A recent online posting offered measurement of an ATU balun in a Heathkit SA-2060A and sought advice on the ferrite core type, losses etc.
Above is a diagram from the manual. It is a pair of cores stacked, each core is wrapped in self adhesive glass fibre tape.
Straight away, the glass fibre tape is an important fact. Hams often use glass fibre tape on any and everything, but for a high power application like this, a conductive core (eg powdered iron) requires additional insulation, the paint is not really sufficient. Powdered iron cores usually have radiused corners to reduce the risk of punching through insulation, whereas ferrite cores are more commonly chamfered with relatively sharp edges.
Above, the schematic shows the balun to be a Ruthroff 4:1 balun, a voltage balun.
Pics of the balun in the ATU show quite long connecting wires, so any attempt to measure the component will be frustrated by impedance transformation due to the transmission line effects, more so at higher frequencies.
The poster had made measurements with a Rixexpert analyser though a quite short coax lead and pigtails, perhaps 80mm in all. the test equipment was connected between J4 and ground, and a 200Ω resistor of unknown quality connected from J4 to J5. Again, there will impedance transformation due to the transmission line effects, more so at higher frequencies.
The good thing is his measurements were from 25kHz to 30MHz.
Above, the InsertionVSWR looks pretty awful, but remember that this is for use with an ATU, and non-ideal impedance transformation is corrected by the ATU adjustment.
Above, the same information presented as Return Loss.
Above is a plot of admittance. Note that over much of the plot, G is almost constant, and at the very low frequency end, B varies almost inversely proportional to frequency. The curves hint that at the lowest frequencies, the admittance is dominated by B, B is -ve, and it varies almost inversely proportional to frequency… so we are looking at an admittance of some fairly constant G and (in parallel with) some inductive susceptance inversely proportional to frequency… the latter hinting a constant inductance.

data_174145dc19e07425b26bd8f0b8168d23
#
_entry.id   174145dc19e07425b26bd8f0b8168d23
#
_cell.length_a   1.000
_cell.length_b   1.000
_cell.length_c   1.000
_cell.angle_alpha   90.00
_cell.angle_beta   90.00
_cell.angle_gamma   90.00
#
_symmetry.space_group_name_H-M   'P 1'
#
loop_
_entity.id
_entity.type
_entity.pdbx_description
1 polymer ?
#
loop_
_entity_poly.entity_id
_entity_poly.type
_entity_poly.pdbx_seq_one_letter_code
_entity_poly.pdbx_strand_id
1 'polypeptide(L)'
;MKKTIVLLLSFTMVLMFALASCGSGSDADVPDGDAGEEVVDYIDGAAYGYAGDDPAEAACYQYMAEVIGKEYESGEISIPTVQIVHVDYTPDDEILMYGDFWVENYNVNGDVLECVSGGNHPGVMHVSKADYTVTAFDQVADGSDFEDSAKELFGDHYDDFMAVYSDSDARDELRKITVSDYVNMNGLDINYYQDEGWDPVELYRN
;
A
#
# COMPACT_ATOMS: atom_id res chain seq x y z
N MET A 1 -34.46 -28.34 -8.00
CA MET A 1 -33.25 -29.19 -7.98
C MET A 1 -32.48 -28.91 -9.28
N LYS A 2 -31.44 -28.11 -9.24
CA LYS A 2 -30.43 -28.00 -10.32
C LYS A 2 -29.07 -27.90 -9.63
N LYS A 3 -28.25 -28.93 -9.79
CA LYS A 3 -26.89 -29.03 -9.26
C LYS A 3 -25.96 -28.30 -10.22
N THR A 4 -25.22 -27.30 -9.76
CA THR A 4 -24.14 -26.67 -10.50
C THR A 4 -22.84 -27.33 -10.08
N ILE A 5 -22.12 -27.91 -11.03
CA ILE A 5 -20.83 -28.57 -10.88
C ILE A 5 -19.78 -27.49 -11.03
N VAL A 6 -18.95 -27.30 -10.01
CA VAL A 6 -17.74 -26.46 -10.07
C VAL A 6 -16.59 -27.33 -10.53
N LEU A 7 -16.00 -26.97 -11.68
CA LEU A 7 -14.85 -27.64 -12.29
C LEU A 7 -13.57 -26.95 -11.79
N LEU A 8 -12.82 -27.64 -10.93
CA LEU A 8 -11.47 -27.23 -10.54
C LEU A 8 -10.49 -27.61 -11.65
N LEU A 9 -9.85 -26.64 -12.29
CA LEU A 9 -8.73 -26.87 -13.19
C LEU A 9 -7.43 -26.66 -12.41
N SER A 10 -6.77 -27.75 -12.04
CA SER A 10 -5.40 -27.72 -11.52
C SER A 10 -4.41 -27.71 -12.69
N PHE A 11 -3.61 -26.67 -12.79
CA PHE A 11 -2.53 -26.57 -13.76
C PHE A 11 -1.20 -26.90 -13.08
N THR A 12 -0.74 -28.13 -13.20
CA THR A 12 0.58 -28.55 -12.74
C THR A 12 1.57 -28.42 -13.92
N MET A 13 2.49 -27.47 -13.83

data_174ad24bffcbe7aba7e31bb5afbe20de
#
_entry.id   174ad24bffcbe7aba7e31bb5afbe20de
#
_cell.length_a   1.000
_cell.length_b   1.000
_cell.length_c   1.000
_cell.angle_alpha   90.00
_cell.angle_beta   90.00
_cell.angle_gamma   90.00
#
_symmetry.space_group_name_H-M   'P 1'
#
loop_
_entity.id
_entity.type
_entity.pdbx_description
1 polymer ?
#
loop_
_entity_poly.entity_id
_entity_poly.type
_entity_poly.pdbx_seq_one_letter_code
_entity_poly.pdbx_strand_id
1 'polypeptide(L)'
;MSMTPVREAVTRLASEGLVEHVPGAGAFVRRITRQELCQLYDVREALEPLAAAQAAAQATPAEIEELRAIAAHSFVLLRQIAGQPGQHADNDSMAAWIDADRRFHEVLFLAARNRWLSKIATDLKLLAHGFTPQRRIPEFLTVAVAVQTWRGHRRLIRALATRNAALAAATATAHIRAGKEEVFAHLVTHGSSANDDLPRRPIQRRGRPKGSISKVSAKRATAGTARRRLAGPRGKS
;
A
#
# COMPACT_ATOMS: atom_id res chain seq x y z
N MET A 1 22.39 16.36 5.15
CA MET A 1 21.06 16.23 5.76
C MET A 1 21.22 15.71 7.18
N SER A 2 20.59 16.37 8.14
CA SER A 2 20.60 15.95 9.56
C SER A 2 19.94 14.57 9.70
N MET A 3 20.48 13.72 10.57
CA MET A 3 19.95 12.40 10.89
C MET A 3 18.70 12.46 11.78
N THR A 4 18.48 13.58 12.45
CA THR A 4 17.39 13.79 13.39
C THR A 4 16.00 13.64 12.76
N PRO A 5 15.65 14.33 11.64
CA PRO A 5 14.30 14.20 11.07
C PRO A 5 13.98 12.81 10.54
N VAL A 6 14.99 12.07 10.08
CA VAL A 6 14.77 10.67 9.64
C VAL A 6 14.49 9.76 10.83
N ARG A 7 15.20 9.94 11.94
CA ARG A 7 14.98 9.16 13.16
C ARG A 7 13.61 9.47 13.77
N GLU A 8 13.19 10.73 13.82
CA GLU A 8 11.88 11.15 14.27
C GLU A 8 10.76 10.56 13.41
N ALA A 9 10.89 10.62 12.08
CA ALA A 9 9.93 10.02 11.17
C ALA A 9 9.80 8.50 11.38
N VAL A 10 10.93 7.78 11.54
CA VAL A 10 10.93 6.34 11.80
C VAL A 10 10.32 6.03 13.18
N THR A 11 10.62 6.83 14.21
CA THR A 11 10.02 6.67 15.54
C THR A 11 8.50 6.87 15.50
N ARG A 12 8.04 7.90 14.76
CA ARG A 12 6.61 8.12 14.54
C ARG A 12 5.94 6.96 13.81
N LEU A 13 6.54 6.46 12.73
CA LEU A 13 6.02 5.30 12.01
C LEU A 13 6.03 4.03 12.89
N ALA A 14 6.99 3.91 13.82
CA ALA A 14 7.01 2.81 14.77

Above is the Smith chart presentation of the same data. Note that the curve almost exactly follows a circle of constant G from 25kHz (LHS) to the marker at 400kHz. The combination looks like about 51Ω resistance in parallel with 4.7µH of inductance… the magnetising inductance looking into one winding of the transformer.
One contribution to the non-ideal impedance transformation is inductance, worse with lower permeability cores, and worse with long windings, both are features of this transformer.
The conductance figure is attributable to the transformed 200Ω load, so there is not strong evidence of substantial loss, further hint of a powdered iron core.
Let’s look at the inductance of the common T200-2 core with 14t as an example.
A stack of two cores will simply double this at the frequency being discussed, so a pair of T200-2 cores with 14t should have an inductance @ 400kHz of around 4.8µH. It is quite likely that the transformer uses these cores or ones with similar characteristic.
So, it is a 4:1 voltage balun integral to a high power ATU, it has quite poor InsertionVSWR but that is relatively unimportant in an ATU, it appears to use a powedered iron core which has relatively low losses. The matter of whether a voltage balun is a good choice for HF wire antennas with two wire line feed is another question.
The Smith chart is so informative!